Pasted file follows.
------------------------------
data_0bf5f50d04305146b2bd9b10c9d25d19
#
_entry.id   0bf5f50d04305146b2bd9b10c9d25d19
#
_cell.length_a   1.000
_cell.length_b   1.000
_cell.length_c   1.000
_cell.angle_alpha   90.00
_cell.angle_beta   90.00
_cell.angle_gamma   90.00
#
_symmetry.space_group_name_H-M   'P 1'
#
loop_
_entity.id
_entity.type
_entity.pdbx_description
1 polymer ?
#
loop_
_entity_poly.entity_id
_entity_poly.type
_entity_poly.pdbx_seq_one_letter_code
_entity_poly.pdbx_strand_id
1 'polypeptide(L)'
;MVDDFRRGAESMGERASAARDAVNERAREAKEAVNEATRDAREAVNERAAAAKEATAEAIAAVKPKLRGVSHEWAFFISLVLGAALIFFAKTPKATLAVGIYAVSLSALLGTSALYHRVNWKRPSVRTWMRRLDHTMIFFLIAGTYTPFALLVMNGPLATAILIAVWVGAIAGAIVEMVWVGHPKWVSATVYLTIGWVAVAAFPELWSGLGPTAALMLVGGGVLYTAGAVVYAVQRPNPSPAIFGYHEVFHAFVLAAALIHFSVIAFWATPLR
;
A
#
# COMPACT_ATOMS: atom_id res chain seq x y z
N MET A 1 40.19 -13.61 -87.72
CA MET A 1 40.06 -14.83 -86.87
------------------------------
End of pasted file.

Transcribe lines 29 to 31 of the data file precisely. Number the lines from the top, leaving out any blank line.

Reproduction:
#
# COMPACT_ATOMS: atom_id res chain seq x y z
N MET A 1 40.19 -13.61 -87.72